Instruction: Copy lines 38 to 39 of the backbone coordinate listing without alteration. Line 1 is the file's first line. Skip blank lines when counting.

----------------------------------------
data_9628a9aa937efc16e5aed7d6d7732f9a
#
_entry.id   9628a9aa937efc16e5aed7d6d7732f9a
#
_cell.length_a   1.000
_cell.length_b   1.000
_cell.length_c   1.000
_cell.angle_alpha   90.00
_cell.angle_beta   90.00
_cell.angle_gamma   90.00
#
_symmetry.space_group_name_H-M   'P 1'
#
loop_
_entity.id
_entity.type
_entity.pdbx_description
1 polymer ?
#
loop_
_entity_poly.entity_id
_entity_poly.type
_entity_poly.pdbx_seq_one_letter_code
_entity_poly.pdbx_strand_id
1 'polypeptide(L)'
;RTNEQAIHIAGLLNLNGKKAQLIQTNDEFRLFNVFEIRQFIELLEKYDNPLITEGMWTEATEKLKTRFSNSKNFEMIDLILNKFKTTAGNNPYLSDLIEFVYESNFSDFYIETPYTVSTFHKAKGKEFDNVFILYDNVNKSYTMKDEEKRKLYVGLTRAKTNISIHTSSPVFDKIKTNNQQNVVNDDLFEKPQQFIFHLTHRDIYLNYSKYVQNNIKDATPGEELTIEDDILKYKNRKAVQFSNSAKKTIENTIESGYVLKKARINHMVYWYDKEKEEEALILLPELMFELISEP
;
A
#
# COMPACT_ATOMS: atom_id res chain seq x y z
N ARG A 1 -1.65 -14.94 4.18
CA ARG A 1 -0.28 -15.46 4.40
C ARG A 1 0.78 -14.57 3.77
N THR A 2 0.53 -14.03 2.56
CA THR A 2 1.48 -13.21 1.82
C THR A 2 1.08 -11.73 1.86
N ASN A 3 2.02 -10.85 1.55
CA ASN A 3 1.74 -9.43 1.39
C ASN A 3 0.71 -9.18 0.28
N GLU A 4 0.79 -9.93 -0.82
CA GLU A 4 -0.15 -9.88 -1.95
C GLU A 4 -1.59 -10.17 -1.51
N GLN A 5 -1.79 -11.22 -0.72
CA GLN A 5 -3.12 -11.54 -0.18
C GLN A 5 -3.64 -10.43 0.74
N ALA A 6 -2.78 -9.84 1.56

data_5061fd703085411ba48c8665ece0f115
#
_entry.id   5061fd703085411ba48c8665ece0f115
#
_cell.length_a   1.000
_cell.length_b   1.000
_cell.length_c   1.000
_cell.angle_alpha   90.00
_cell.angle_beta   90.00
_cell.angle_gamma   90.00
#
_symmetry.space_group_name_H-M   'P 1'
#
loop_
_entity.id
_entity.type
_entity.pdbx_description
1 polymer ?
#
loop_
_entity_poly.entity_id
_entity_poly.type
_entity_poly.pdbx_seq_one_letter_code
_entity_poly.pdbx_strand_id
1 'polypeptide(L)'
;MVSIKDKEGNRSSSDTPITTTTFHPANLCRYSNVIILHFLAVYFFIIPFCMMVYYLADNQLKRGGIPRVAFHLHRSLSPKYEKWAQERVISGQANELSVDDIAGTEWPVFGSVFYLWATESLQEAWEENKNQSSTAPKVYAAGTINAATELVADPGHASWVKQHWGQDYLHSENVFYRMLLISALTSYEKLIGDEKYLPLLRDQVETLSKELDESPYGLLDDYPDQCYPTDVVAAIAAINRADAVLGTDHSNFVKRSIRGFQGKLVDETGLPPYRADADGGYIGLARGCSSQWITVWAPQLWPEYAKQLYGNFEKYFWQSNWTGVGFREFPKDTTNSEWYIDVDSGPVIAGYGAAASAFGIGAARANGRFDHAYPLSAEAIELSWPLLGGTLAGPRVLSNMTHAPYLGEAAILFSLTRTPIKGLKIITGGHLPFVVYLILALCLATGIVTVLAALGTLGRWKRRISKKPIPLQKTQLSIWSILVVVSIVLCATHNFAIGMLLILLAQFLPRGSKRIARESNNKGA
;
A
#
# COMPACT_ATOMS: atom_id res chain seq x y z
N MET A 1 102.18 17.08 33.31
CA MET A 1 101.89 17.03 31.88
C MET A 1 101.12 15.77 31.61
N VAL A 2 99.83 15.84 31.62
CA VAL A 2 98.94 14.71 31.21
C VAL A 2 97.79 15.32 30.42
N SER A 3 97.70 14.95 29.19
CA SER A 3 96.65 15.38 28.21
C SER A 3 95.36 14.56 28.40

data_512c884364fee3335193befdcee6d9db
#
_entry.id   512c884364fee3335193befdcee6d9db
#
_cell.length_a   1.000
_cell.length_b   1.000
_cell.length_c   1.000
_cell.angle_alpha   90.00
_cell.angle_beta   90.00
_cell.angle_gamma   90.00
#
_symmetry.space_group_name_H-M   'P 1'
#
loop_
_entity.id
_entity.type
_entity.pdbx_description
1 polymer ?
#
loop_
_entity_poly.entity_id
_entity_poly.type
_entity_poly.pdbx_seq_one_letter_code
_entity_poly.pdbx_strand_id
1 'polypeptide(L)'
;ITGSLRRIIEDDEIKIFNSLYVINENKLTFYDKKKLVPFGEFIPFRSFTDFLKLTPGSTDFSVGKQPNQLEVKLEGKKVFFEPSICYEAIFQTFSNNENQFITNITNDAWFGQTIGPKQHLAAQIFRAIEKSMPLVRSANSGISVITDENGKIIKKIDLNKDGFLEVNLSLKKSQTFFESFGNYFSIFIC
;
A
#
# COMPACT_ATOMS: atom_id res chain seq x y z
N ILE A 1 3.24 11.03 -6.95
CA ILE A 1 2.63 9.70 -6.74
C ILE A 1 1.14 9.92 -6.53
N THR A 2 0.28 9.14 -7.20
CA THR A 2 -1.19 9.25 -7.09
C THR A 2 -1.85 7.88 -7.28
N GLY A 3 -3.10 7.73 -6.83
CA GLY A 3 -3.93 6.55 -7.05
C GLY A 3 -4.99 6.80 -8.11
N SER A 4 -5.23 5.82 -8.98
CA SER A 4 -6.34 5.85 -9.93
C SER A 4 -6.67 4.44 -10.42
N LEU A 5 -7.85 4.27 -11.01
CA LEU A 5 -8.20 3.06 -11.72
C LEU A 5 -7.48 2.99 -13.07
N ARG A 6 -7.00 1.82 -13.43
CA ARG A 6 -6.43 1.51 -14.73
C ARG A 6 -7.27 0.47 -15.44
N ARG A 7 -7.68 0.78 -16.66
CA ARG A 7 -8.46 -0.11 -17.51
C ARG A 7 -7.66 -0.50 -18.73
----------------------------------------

CA ASN A 3 1.74 -9.43 1.39
C ASN A 3 0.71 -9.18 0.28